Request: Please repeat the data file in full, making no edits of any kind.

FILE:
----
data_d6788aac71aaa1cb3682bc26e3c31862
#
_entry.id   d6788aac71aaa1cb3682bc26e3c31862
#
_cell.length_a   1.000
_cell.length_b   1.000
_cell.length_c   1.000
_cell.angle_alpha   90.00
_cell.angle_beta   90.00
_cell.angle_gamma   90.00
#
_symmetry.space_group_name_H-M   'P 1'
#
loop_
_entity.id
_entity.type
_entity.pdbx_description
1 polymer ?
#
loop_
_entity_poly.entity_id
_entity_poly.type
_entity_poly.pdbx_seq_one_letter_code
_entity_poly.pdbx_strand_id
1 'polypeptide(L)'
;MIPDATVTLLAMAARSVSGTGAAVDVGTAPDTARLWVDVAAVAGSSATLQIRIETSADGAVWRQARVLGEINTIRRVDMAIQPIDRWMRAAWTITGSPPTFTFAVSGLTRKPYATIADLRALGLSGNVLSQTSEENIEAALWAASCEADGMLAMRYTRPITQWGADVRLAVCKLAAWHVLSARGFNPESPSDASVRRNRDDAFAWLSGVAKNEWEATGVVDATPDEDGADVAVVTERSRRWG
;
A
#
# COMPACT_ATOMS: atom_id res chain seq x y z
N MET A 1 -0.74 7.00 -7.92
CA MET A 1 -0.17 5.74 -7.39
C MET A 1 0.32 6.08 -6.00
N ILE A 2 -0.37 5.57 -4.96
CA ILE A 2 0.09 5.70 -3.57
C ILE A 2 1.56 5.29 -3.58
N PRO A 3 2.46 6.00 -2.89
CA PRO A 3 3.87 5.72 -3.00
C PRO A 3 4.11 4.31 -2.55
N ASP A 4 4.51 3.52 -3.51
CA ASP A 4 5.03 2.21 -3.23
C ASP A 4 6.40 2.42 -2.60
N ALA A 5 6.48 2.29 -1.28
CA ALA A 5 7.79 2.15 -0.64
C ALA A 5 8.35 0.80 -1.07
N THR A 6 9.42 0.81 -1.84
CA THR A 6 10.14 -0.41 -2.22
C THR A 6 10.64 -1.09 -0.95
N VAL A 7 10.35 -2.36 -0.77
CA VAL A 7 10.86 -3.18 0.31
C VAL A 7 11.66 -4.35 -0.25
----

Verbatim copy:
data_d6788aac71aaa1cb3682bc26e3c31862
#
_entry.id   d6788aac71aaa1cb3682bc26e3c31862
#
_cell.length_a   1.000
_cell.length_b   1.000
_cell.length_c   1.000
_cell.angle_alpha   90.00
_cell.angle_beta   90.00
_cell.angle_gamma   90.00
#
_symmetry.space_group_name_H-M   'P 1'
#
loop_
_entity.id
_entity.type
_entity.pdbx_description
1 polymer ?
#
loop_
_entity_poly.entity_id
_entity_poly.type
_entity_poly.pdbx_seq_one_letter_code
_entity_poly.pdbx_strand_id
1 'polypeptide(L)'
;MIPDATVTLLAMAARSVSGTGAAVDVGTAPDTARLWVDVAAVAGSSATLQIRIETSADGAVWRQARVLGEINTIRRVDMAIQPIDRWMRAAWTITGSPPTFTFAVSGLTRKPYATIADLRALGLSGNVLSQTSEENIEAALWAASCEADGMLAMRYTRPITQWGADVRLAVCKLAAWHVLSARGFNPESPSDASVRRNRDDAFAWLSGVAKNEWEATGVVDATPDEDGADVAVVTERSRRWG
;
A
#
# COMPACT_ATOMS: atom_id res chain seq x y z
N MET A 1 -0.74 7.00 -7.92
CA MET A 1 -0.17 5.74 -7.39
C MET A 1 0.32 6.08 -6.00
N ILE A 2 -0.37 5.57 -4.96
CA ILE A 2 0.09 5.70 -3.57
C ILE A 2 1.56 5.29 -3.58
N PRO A 3 2.46 6.00 -2.89
CA PRO A 3 3.87 5.72 -3.00
C PRO A 3 4.11 4.31 -2.55
N ASP A 4 4.51 3.52 -3.51
CA ASP A 4 5.03 2.21 -3.23
C ASP A 4 6.40 2.42 -2.60
N ALA A 5 6.48 2.29 -1.28
CA ALA A 5 7.79 2.15 -0.64
C ALA A 5 8.35 0.80 -1.07
N THR A 6 9.42 0.81 -1.84
CA THR A 6 10.14 -0.41 -2.22
C THR A 6 10.64 -1.09 -0.95
N VAL A 7 10.35 -2.36 -0.77
CA VAL A 7 10.86 -3.18 0.31
C VAL A 7 11.66 -4.35 -0.25